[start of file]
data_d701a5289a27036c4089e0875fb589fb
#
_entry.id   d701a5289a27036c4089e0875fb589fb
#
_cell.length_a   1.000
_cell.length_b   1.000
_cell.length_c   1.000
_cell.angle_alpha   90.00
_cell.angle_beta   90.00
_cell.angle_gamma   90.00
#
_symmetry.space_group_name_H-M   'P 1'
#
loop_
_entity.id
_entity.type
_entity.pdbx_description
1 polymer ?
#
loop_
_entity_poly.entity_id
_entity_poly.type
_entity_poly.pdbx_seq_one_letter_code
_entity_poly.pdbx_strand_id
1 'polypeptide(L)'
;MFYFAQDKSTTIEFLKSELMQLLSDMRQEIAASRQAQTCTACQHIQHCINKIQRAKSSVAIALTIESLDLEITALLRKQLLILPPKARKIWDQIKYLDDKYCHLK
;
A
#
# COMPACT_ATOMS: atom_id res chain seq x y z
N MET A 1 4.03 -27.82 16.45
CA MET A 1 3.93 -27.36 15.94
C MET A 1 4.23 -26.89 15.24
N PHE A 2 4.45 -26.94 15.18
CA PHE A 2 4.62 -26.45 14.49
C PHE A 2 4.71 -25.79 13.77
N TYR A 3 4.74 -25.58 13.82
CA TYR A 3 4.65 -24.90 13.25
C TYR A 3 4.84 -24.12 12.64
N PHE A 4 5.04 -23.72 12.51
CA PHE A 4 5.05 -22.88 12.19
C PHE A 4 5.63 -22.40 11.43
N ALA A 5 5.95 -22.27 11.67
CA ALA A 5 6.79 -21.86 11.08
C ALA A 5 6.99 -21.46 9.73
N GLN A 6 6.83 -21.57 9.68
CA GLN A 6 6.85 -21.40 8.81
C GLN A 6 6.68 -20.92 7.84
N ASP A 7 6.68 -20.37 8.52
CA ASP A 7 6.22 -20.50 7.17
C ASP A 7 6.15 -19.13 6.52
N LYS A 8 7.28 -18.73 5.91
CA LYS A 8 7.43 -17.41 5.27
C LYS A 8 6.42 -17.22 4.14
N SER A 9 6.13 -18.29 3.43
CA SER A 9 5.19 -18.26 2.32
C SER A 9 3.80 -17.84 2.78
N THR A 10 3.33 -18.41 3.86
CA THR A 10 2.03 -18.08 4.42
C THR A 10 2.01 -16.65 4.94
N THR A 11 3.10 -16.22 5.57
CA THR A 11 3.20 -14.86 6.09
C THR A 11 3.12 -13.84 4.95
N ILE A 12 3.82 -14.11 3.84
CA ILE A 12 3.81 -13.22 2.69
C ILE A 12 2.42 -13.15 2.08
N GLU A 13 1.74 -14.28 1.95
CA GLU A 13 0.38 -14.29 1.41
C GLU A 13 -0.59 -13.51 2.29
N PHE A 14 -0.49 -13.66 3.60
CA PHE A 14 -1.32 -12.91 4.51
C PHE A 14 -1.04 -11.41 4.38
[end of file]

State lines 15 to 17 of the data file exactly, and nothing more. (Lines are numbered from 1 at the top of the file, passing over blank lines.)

_entity.id
_entity.type
_entity.pdbx_description